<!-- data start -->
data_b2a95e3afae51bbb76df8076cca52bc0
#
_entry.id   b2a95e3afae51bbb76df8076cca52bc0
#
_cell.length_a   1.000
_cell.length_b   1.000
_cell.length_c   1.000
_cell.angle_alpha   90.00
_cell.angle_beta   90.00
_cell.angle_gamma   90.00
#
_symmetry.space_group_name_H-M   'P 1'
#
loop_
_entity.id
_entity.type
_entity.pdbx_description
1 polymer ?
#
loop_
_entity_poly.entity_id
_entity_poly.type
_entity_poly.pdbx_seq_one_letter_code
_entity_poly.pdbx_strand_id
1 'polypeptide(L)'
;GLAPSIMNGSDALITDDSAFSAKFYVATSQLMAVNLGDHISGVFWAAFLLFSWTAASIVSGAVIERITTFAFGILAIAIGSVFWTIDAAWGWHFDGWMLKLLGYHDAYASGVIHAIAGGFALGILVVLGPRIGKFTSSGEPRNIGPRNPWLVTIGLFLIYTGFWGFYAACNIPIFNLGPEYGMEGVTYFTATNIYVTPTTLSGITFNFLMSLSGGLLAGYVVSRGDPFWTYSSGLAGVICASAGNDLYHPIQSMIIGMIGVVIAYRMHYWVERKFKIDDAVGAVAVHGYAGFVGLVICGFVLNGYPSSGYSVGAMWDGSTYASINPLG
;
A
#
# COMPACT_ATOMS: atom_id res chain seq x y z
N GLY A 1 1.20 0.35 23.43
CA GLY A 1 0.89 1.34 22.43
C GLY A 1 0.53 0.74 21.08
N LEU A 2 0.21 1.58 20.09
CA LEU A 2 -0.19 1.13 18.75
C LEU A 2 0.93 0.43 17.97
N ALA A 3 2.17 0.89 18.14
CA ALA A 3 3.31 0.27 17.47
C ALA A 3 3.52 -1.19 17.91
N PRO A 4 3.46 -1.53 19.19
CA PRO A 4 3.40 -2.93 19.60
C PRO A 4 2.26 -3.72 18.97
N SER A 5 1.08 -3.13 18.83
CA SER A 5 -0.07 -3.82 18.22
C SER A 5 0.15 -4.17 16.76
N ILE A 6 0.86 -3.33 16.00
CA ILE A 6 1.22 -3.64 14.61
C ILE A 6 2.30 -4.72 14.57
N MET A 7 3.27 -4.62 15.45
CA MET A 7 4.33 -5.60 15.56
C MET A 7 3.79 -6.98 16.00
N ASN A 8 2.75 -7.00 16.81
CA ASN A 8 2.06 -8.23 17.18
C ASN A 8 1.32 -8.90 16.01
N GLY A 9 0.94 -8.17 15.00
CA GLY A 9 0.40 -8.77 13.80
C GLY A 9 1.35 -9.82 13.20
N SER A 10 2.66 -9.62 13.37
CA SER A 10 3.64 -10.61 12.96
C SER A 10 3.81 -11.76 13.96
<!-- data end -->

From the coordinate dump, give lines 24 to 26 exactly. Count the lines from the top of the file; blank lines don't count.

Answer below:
_entity_poly.pdbx_strand_id
1 'polypeptide(L)'
;GLAPSIMNGSDALITDDSAFSAKFYVATSQLMAVNLGDHISGVFWAAFLLFSWTAASIVSGAVIERITTFAFGILAIAIGSVFWTIDAAWGWHFDGWMLKLLGYHDAYASGVIHAIAGGFALGILVVLGPRIGKFTSSGEPRNIGPRNPWLVTIGLFLIYTGFWGFYAACNIPIFNLGPEYGMEGVTYFTATNIYVTPTTLSGITFNFLMSLSGGLLAGYVVSRGDPFWTYSSGLAGVICASAGNDLYHPIQSMIIGMIGVVIAYRMHYWVERKFKIDDAVGAVAVHGYAGFVGLVICGFVLNGYPSSGYSVGAMWDGSTYASINPLG